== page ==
It’s probably the same phenomenon that would explain why we don’t get a single sentence about Pearl Harbor, and the two atomic bombs in Hiroshima and Nagasaki are given a quick paragraph at the end of the chapter as a sort of afterthought. By the way, the most devastating bombs ever used in warfare were dropped on Japan afterwards, but let’s move on to Canada’s post-war economy because that’s much more important than the devastation and cultural impact it had on Japan. The fact that the uranium used in the bombs was mined in Canada was given two lengthy paragraphs about the owners of the mine and the process of mining, but the actual dropping of the bombs and its impact on Japan were squashed into one small paragraph at the end. Hmmmmm.

I think if Winston Churchill and Hiroshima get only a few sentences between them in a whole unit dedicated to World War II while Canadian miners get two paragraphs about the mining of uranium, we’re somehow missing the point.

EDIT 03/18/07: Well, I had the final exam for the World War II unit.  Silly me studied battles, the sequence of events, important figures, technological advances, and cultural impacts.  An impressive zero questions on the exam asked about any of these things (or anything else pertaining to the actual WWII).  The exam thought it was more important that I leave with the knowledge of who the Canadian Minister of Munitions and Supplies was at the time and why the Liberals had a difficult time staying in office.  To each country their own, I suppose.

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Sincere apologies for the lack of updates these past few weeks – things have been… not well, in my life. Things have been bad enough that I haven’t been able to find the motivation to write (at least not to my satisfaction), and I can’t really focus on anything for a long period of time. I hope that this state is only temporary, and while I’ll try to at least update once a week, I can’t promise anything regular until my real-life issues ease up a bit.

On a more happier note, I have been able to focus on what I’ve adopted as my new pet project: intellectual giftedness. Is it just me, or have there been a lot of articles about talent lately? Most recently, I think, was an article in the New York Times about athletic talent (which does have a lot to do with intellectual giftedness), followed by an article by Po Bronson in the New York Times Magazine about praising children that specifically mentions its implications to gifted children, and the creation of a blog dedicated to the research of talent by David Shenk. Further back, there was an article by the authors of Freakonomics on expertise and practice, an article in the NYT about the draining of gifted education resources, and another (more empirical and scientific) article about expertise and practice in Scientific American.

So, I’m certainly not the first.

Despite the recent surge in talent/expertise-related stories in the news, it’s been impossible to find print resources locally. The three libraries in my immediate area had only a few books in the gifted call numbers (155.455 and 371.95 for psychology and education of, respectively), mostly just “What Do I Do?” guides for the parents of gifted children. (One of those libraries did have half a dozen or so books about giftedness on order, but they hadn’t arrived yet.) To get anything beyond the basics, I had to make a weekend trip to the seven-story central library downtown, and even that one had less than twenty books in both call numbers – only three or four of which would be useful for any serious research. Even then, the copyrights were mostly late 80s/early 90s, precluding any recent developments.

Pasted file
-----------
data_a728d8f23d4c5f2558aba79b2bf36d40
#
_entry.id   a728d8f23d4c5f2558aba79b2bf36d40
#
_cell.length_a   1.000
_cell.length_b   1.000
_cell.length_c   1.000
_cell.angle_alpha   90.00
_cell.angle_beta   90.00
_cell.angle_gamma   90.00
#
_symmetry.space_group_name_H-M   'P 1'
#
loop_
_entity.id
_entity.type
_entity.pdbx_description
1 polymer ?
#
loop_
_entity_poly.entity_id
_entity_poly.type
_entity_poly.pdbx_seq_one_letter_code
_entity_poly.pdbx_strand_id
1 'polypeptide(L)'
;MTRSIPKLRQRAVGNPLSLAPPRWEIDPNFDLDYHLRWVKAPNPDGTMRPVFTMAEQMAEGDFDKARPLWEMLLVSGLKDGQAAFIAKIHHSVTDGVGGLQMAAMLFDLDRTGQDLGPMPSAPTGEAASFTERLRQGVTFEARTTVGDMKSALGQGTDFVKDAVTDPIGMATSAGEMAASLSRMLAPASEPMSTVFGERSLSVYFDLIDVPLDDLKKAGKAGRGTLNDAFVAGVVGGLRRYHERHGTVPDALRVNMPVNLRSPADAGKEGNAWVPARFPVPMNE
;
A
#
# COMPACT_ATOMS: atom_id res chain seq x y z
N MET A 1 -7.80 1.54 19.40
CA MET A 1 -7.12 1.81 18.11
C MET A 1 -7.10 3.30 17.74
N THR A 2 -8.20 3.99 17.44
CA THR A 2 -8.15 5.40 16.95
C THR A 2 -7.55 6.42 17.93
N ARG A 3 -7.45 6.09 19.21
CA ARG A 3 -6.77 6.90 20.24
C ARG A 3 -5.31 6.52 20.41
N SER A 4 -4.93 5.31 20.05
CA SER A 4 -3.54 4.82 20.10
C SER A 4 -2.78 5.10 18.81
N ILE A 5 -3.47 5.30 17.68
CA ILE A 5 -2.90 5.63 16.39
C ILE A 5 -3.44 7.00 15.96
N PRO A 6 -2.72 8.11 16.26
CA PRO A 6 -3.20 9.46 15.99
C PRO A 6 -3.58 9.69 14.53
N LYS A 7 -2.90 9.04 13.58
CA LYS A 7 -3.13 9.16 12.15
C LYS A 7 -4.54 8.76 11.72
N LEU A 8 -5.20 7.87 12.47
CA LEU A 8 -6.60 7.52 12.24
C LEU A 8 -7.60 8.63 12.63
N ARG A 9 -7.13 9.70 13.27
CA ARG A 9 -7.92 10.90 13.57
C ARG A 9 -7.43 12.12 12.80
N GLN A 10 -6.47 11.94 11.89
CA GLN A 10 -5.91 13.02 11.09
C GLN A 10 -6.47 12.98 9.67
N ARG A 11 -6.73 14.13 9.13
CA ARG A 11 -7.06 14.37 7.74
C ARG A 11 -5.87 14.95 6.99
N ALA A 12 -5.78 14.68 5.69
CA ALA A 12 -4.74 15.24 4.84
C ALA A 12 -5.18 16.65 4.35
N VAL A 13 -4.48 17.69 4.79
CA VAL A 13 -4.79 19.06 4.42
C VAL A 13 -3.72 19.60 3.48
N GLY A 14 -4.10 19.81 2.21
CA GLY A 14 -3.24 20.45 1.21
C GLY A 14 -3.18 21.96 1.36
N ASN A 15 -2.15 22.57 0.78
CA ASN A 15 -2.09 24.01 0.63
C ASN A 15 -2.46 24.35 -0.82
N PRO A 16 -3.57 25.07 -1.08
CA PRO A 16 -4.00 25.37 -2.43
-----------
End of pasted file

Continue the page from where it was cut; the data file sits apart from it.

What I’d really like to work from is The Cambridge Handbook of Expertise and Expert Performance. Written by the leading expertise psychologists of today with a 2006 first-edition copyright and 900 pages, it’s the ideal resource for my research. However, at an Amazon price of $152.95 CDN ($130 USD) and with no copies in any of my local libraries, it doesn’t seem likely that I’ll have one in my possession any time soon. Meanwhile, the Freakonomics authors have provided a PDF of its table of contents on their website as a teaser. What I wouldn’t give for the full version…

Anyway – I mention all of this because my research into giftedness and intelligence will probably spill over into my blog in the next few weeks. As always, I’ll be keeping my subject matter varied (wandering?), but my posts may circle the idea of intelligence for a while.

And that’s what I’ve been up to.

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I’m once again pushing aside the topics I want to cover (and I will – more about that later) for a current event – and I use that term very, very loosely here. The “current event” was actually a career/attitude motivational assembly that took place at my high school earlier today. There wasn’t anything particularly different about this one to differentiate it from all the other career assemblies preaching the exact same thing that we’re herded into the gymnasium for about every other week. It’s always a good, practical message every time, but even I, who usually jumps at the opportunity for free advice, had a concealed mp3 player blasting the Red Hot Chili Peppers in my ears for the first quarter of an hour. There wasn’t anything in this assembly that I hadn’t heard a hundred times before, but it eventually caught my interest and I put away the Peppers.Rest assured, this won’t be about some life-changing advice from said assembly.